Saturday, August 7, 2010
I am depressed. Mildly depressed. Depressed in the probing, essayish manner I am accustomed to. Not "sad," nothing to be sad about. Not "bleak," or at any rate my worldview at the moment is no bleaker than it is even in the midst of euphoria. Not even--though I feel my body losing gas, the essence of depression, as I experience it--not even "dread of death"--quite the opposite, in fact, rather a mild apprehension about the many many many classroom lectures still left to prepare, papers still to grade, bills still to pay, meals still to eat, miles still to drive, awkward silences still to clip short out of some sense of obligation to the comfort of others.
I see depression as a natural cycle of the emotions, just as sleep is a natural cycle of the body. The unrelenting cheerfulness that Hollywood, the pharmaceutical industry, coffee commercials, cruise lines, and some insanely inhumane religions promote is, to my way of thinking, a nightmare. Animals are not built for perpetual motion, which includes e-motion. Mammals, in particular, are not built for the constant busyness of bees or the hyped-up lightness of hummingbirds. Sometimes we just have to sag. I see my dog sagging as I write this. Think about all the indolent lions, tigers, hippos, and apes you have seen in nature documentaries. In fact, the makers of nature films frequently complain about the difficulty of capturing wildlife on film actually doing something. Pep is just not an important commodity at our end of the biosphere.
For the past several weeks, on vacation, I have been a slug, and now with the fall semester fast approaching I am experiencing a certain self-awareness I call "depression"--the follow-up of hours on hours of restful, restorative sloth, mixed with an agitating consciousness of impending outside obligations. The self-consciousness of (perhaps even embarrassment over) one's propensity for slackerliness and slovenliness and one's acceptance of a set of life circumstances that are, let's say, usually unstimulating is what ordinary (i.e. nonclinical) depression is.
Reading Tom Hodgkinson's nifty little book How to Be Idle several years ago was a small transformational experience for me. I started interpreting my life a little differently. Like teens and other immature adults I used to panic when I felt that my emotions were depressed ("on pause," so to speak). I feared boredom more than cancer. I thought I had an obligation to have a stimulating life--the kind of life that was in a constant state of excitement, even turmoil, which is, after all, the soul of drama. I even wanted--or thought I wanted--to have a "rollercoaster" life. I thought I should want--though I never really wanted--to be a "mover and shaker." Though I never would have put the idea in so many words, I must have thought that "war" is preferable to "peace," as well--how interesting is peace?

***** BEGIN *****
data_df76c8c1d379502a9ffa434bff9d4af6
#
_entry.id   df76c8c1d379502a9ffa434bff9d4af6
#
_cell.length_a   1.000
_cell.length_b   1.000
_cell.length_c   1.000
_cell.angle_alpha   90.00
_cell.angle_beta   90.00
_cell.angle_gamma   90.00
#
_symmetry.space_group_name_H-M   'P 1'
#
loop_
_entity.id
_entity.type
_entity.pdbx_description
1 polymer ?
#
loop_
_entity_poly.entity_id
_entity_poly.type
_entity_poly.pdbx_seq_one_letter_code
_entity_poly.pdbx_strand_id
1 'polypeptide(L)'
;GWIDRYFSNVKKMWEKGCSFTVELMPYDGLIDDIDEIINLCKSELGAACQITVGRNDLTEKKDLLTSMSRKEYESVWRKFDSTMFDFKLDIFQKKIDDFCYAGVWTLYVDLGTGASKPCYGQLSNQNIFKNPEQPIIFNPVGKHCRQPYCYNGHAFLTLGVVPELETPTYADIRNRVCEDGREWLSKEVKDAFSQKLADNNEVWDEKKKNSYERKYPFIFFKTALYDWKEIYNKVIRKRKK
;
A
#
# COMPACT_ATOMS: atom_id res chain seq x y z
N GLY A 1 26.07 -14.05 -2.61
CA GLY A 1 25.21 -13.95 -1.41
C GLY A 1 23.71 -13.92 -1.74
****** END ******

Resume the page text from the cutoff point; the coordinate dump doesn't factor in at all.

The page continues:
This is not to say that I live an uneventful life. I have my fights and triumphs, my turbulent romances, my agonizing losses--consuming perhaps as high a percentage of my overall life as my dog's playing fetch or a lion's stalking and killing an antelope (which is to say not much, as dogs sleep for half their lives--and stare lazily at their masters for another quarter of their lives--and lions are known to sleep, just sleep, for up to 24 hours at a time). I even found out recently that peasants, the hardest working social class of the Middle Ages, worked no more than 88 days out of a year ... peasants!
The panic over the apprehension that one's life is being "wasted," which nonhuman animals apparently never experience (not even goldfish!), is what, I think, ordinary depression is. Depression is perhaps a distinctive effect of American-style workaholism--that neurotic "drive" that causes us to take fewer vacations than most other cultures do (cultures which are, by the way, no less productive than ours) and, when we do take them, to plan them expressly to minimize any idleness--or "rest." This is why so many teachers believe a heap of homework is the secret to education, why so many parents believe continuous "planned activities" are the secret to happiness, why so many business people believe "efficiency" is the secret to success. Small wonder, then, that, for the past 30 years, America has been Prozac Nation, the cradle of "cosmetic pharmacology."
I am depressed, as I said before. Don't worry about me. I'm dealing with it.
Posted by Joe at 11:09 AM